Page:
Research, summarized and classified in the work of Delery and Doty (1996), Guest (1997), Paauwe and Richardson (1997) and Boselie et al. (2001), suggests significant impact of Human Resources Management (HRM) on the competitive advantage of organizations. The mainstream research on this topic reveals encouraging results on organizational level. Also in relation to Total Quality Management (TQM) there is research evidence that 'best practices' and/or 'high performance work systems' (HPWS) can be identified having positive impact on the performance of an organization (Waldman, 1994; Hendricks and Singhal, 1997 and 2001; Blackburn and Rosen, 1993). Delery and Shaw (forthcoming in 2002) allege a need for "research on research" in the area of HPWS and performance, more precisely research on organizational-level research methods. We argue that further "research on research" on the perception of the individual employee may also reveal new (methodological) insights in the effects of HRM and/or TQM practices on performances in organizations. The purpose of this paper is to (1) review methodological problems in empirical literature on HRM/TQM and performance and to (2) test the stability of HRM/TQM factors (or constructs) over time. We have the opportunity to analyze longitudinal data (1998 and 2000) of individual employee perceptions from the Ernst & Young company in the Netherlands. The HRM/TQM constructs appear to be relatively stable over time, just like the relationship between these constructs and performance.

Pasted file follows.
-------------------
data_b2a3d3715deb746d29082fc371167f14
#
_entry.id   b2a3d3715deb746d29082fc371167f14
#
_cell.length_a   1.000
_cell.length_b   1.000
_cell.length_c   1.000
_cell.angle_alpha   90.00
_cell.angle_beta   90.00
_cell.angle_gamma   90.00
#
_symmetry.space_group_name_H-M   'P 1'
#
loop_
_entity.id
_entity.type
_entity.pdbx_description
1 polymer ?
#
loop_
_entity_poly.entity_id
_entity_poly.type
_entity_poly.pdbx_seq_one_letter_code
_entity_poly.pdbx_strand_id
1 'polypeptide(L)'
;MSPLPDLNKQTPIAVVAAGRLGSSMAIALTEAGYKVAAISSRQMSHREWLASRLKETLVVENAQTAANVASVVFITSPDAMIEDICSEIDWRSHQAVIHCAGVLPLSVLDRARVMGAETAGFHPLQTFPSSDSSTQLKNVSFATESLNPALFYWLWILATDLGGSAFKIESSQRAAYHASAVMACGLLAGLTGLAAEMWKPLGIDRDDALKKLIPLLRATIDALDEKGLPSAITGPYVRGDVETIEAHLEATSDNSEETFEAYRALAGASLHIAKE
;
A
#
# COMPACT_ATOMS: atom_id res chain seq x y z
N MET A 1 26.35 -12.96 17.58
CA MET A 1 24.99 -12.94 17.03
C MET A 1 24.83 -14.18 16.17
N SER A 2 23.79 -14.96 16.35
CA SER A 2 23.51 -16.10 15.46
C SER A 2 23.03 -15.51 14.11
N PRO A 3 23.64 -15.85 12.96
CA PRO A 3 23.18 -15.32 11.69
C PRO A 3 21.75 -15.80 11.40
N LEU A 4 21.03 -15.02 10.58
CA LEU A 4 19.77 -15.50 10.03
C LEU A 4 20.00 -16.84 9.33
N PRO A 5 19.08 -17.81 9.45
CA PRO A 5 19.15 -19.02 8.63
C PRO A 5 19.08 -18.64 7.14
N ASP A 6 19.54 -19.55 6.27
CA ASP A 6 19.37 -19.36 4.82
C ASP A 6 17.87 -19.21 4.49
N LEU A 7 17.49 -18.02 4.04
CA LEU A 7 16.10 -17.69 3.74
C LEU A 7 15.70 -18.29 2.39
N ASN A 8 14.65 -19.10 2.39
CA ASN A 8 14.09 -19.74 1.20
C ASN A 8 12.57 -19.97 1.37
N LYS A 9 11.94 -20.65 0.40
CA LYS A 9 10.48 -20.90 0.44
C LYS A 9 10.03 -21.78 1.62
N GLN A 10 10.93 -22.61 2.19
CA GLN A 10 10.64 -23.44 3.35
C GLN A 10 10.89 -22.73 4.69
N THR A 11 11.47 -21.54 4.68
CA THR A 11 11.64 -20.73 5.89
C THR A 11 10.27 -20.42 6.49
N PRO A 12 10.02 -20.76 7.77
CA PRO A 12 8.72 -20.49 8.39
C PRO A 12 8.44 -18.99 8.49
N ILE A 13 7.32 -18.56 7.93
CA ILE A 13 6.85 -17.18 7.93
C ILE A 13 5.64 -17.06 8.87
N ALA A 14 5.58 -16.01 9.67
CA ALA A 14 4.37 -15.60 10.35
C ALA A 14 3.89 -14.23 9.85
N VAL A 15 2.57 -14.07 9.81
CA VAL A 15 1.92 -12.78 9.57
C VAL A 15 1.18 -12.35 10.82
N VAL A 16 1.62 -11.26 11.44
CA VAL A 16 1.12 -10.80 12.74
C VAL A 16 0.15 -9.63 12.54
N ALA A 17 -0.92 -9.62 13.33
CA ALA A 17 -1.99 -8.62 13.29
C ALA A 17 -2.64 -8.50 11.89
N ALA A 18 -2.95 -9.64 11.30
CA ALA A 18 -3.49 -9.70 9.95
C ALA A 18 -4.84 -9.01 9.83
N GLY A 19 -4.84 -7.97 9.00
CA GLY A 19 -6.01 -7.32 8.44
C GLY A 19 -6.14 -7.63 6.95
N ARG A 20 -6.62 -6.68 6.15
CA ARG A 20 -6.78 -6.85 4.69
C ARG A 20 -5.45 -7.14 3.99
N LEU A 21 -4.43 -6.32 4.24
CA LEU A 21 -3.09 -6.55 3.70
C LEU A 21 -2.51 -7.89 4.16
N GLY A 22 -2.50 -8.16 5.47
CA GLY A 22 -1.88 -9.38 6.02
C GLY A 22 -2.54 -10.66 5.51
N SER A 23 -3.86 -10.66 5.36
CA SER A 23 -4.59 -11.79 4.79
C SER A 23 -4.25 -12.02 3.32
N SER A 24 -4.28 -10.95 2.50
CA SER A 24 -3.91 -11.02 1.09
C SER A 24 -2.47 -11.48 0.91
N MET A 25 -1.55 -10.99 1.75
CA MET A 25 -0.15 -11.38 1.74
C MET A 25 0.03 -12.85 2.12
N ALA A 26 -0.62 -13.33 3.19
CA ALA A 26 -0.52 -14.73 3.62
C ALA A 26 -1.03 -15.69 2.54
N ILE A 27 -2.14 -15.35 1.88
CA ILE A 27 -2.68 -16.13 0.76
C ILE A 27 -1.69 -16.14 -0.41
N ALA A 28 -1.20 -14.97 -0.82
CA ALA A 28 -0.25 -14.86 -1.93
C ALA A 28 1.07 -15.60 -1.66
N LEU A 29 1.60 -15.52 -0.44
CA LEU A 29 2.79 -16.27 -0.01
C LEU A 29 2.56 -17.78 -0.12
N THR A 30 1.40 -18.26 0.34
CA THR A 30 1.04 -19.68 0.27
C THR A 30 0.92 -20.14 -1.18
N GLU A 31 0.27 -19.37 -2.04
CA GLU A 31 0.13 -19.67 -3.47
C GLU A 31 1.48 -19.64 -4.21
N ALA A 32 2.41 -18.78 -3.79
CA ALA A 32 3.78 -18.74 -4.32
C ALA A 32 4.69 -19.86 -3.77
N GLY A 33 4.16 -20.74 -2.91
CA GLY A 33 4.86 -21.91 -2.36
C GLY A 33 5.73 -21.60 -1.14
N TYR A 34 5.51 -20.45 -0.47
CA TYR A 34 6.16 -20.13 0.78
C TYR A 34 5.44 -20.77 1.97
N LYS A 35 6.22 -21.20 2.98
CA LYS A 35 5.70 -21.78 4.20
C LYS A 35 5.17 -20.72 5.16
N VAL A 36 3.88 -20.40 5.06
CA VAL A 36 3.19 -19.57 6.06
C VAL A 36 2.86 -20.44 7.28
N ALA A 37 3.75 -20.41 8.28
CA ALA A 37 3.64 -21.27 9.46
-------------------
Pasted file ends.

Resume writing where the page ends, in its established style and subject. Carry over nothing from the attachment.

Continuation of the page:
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Erasmus Research Institute of Management
ERIM Report Series Research in Management
Erasmus Research Institute of Management

Boselie, P., & van der Wiele, T. (2002). High Performance Work Systems (No. ERS-2002-44-ORG). ERIM Report Series Research in Management. Retrieved from